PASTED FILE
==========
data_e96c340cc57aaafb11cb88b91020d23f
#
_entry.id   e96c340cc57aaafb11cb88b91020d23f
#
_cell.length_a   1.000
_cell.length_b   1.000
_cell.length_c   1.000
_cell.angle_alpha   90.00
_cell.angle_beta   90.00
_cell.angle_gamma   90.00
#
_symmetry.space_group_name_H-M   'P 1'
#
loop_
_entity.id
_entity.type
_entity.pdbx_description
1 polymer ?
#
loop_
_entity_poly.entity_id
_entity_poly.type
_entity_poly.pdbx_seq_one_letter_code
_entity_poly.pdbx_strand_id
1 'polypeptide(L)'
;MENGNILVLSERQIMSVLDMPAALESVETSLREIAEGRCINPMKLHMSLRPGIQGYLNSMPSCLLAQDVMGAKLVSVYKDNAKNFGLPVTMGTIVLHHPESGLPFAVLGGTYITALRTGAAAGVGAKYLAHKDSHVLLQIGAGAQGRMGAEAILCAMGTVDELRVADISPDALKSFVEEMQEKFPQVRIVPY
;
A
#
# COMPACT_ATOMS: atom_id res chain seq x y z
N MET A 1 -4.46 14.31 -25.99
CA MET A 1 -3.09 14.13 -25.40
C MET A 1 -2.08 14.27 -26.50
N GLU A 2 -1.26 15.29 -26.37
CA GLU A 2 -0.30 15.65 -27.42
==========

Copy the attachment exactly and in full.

data_e96c340cc57aaafb11cb88b91020d23f
#
_entry.id   e96c340cc57aaafb11cb88b91020d23f
#
_cell.length_a   1.000
_cell.length_b   1.000
_cell.length_c   1.000
_cell.angle_alpha   90.00
_cell.angle_beta   90.00
_cell.angle_gamma   90.00
#
_symmetry.space_group_name_H-M   'P 1'
#
loop_
_entity.id
_entity.type
_entity.pdbx_description
1 polymer ?
#
loop_
_entity_poly.entity_id
_entity_poly.type
_entity_poly.pdbx_seq_one_letter_code
_entity_poly.pdbx_strand_id
1 'polypeptide(L)'
;MENGNILVLSERQIMSVLDMPAALESVETSLREIAEGRCINPMKLHMSLRPGIQGYLNSMPSCLLAQDVMGAKLVSVYKDNAKNFGLPVTMGTIVLHHPESGLPFAVLGGTYITALRTGAAAGVGAKYLAHKDSHVLLQIGAGAQGRMGAEAILCAMGTVDELRVADISPDALKSFVEEMQEKFPQVRIVPY
;
A
#
# COMPACT_ATOMS: atom_id res chain seq x y z
N MET A 1 -4.46 14.31 -25.99
CA MET A 1 -3.09 14.13 -25.40
C MET A 1 -2.08 14.27 -26.50
N GLU A 2 -1.26 15.29 -26.37
CA GLU A 2 -0.30 15.65 -27.42